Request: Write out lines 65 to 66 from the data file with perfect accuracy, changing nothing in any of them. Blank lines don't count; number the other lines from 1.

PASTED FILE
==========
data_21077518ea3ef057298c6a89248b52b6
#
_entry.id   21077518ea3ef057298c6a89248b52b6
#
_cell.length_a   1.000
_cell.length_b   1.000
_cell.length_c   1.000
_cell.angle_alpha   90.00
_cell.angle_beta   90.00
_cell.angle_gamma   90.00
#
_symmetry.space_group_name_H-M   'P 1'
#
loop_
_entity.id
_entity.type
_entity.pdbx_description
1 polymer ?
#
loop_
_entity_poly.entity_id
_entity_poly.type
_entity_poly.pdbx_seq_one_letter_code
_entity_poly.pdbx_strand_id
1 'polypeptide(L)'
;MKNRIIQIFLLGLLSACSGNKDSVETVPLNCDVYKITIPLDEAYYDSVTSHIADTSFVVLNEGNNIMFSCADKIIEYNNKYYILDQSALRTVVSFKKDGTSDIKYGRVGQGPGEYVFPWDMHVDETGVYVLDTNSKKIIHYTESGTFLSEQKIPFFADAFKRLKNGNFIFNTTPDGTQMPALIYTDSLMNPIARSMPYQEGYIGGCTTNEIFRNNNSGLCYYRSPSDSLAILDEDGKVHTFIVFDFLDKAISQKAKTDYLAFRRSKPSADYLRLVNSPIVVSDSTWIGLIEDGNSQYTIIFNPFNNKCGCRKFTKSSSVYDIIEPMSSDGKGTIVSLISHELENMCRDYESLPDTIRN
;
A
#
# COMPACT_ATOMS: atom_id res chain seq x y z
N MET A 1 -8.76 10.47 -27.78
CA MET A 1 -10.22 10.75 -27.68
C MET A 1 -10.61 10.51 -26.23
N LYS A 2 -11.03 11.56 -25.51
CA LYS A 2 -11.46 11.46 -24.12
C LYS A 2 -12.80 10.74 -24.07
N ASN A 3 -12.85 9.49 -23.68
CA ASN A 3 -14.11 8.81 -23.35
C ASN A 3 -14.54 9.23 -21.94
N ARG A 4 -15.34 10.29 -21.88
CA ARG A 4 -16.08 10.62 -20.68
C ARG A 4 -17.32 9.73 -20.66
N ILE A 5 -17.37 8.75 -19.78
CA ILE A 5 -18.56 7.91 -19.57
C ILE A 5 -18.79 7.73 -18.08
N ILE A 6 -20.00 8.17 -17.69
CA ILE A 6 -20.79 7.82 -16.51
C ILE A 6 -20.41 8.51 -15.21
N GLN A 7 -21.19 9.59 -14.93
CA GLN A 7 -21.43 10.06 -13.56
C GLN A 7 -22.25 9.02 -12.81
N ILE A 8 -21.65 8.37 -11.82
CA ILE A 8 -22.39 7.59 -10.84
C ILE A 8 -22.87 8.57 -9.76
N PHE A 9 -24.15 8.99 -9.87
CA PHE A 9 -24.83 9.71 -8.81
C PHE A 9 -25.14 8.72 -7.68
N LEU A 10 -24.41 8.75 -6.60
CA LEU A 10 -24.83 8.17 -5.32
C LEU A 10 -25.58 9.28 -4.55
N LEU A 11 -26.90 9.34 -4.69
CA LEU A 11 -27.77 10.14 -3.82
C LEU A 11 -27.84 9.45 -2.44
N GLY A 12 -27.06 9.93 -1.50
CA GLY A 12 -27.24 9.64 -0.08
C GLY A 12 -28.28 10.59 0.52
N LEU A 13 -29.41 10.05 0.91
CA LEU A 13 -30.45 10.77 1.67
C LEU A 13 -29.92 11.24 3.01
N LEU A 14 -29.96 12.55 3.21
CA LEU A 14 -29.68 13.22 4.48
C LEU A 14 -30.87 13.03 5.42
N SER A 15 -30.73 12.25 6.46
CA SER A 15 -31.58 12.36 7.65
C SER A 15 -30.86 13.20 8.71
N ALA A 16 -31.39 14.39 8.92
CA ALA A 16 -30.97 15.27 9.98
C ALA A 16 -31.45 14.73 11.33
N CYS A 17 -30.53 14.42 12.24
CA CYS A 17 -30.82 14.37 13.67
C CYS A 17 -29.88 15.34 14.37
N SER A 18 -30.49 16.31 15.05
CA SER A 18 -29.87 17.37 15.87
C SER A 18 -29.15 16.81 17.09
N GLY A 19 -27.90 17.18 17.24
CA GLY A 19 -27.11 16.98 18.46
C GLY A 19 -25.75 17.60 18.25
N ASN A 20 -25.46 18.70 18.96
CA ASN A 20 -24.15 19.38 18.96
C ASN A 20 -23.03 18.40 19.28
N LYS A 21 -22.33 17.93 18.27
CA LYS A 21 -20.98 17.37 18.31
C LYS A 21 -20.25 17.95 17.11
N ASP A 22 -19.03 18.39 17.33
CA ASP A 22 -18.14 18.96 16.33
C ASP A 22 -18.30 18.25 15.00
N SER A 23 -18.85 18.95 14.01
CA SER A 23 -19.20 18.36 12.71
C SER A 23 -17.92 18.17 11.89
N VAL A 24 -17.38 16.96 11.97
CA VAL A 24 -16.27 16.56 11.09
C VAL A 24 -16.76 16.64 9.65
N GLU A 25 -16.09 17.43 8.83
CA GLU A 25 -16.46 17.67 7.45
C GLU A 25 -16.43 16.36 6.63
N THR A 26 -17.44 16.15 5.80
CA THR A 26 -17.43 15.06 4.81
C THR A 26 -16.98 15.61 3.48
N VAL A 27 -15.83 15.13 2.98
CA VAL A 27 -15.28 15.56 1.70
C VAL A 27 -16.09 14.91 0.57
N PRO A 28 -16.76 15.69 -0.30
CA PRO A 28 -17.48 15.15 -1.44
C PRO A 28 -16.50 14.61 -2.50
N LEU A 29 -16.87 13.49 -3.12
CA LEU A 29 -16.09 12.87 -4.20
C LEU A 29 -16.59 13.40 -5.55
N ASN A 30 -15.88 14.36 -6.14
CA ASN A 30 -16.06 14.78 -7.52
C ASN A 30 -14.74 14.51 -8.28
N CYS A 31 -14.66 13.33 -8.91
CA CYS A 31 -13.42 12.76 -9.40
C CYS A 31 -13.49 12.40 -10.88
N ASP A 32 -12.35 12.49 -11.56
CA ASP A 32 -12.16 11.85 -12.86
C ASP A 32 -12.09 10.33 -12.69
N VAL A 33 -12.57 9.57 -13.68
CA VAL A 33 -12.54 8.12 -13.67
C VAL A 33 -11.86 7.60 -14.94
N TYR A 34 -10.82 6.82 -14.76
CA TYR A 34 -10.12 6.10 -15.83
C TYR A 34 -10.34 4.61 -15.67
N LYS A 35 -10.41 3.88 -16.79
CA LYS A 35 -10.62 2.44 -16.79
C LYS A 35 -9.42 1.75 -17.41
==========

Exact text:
CA GLY A 12 -27.24 9.64 -0.08
C GLY A 12 -28.28 10.59 0.52